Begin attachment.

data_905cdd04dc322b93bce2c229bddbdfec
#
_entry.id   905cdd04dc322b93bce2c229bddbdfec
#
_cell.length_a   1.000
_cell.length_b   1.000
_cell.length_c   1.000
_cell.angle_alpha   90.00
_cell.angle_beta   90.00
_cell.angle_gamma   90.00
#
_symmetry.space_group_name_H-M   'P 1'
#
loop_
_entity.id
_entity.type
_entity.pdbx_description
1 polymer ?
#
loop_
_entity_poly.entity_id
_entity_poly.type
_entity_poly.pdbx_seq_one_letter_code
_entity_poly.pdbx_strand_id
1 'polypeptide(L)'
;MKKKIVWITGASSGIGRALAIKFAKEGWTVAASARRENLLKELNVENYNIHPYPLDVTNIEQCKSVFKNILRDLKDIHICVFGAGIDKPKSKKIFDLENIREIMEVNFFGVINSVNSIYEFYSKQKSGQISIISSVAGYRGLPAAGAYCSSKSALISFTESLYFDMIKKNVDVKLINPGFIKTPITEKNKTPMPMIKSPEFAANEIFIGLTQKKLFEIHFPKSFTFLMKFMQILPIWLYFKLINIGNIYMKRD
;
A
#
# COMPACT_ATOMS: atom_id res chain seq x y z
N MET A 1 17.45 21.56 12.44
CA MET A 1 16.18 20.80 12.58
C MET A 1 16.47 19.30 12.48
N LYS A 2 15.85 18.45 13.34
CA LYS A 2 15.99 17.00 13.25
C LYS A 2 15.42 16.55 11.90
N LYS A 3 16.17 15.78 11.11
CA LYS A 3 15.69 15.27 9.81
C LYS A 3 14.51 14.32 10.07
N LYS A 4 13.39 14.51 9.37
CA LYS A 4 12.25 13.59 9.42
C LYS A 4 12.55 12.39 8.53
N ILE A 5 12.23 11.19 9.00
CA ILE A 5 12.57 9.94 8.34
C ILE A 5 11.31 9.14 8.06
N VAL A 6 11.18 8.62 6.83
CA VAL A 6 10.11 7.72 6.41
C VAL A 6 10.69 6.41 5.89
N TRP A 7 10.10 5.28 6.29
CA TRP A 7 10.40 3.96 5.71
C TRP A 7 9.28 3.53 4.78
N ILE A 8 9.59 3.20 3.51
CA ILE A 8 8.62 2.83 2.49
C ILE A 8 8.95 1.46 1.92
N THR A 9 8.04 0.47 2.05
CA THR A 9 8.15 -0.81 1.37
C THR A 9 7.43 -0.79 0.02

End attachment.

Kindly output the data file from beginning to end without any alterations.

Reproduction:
data_905cdd04dc322b93bce2c229bddbdfec
#
_entry.id   905cdd04dc322b93bce2c229bddbdfec
#
_cell.length_a   1.000
_cell.length_b   1.000
_cell.length_c   1.000
_cell.angle_alpha   90.00
_cell.angle_beta   90.00
_cell.angle_gamma   90.00
#
_symmetry.space_group_name_H-M   'P 1'
#
loop_
_entity.id
_entity.type
_entity.pdbx_description
1 polymer ?
#
loop_
_entity_poly.entity_id
_entity_poly.type
_entity_poly.pdbx_seq_one_letter_code
_entity_poly.pdbx_strand_id
1 'polypeptide(L)'
;MKKKIVWITGASSGIGRALAIKFAKEGWTVAASARRENLLKELNVENYNIHPYPLDVTNIEQCKSVFKNILRDLKDIHICVFGAGIDKPKSKKIFDLENIREIMEVNFFGVINSVNSIYEFYSKQKSGQISIISSVAGYRGLPAAGAYCSSKSALISFTESLYFDMIKKNVDVKLINPGFIKTPITEKNKTPMPMIKSPEFAANEIFIGLTQKKLFEIHFPKSFTFLMKFMQILPIWLYFKLINIGNIYMKRD
;
A
#
# COMPACT_ATOMS: atom_id res chain seq x y z
N MET A 1 17.45 21.56 12.44
CA MET A 1 16.18 20.80 12.58
C MET A 1 16.47 19.30 12.48
N LYS A 2 15.85 18.45 13.34
CA LYS A 2 15.99 17.00 13.25
C LYS A 2 15.42 16.55 11.90
N LYS A 3 16.17 15.78 11.11
CA LYS A 3 15.69 15.27 9.81
C LYS A 3 14.51 14.32 10.07
N LYS A 4 13.39 14.51 9.37
CA LYS A 4 12.25 13.59 9.42
C LYS A 4 12.55 12.39 8.53
N ILE A 5 12.23 11.19 9.00
CA ILE A 5 12.57 9.94 8.34
C ILE A 5 11.31 9.14 8.06
N VAL A 6 11.18 8.62 6.83
CA VAL A 6 10.11 7.72 6.41
C VAL A 6 10.69 6.41 5.89
N TRP A 7 10.10 5.28 6.29
CA TRP A 7 10.40 3.96 5.71
C TRP A 7 9.28 3.53 4.78
N ILE A 8 9.59 3.20 3.51
CA ILE A 8 8.62 2.83 2.49
C ILE A 8 8.95 1.46 1.92
N THR A 9 8.04 0.47 2.05
CA THR A 9 8.15 -0.81 1.37
C THR A 9 7.43 -0.79 0.02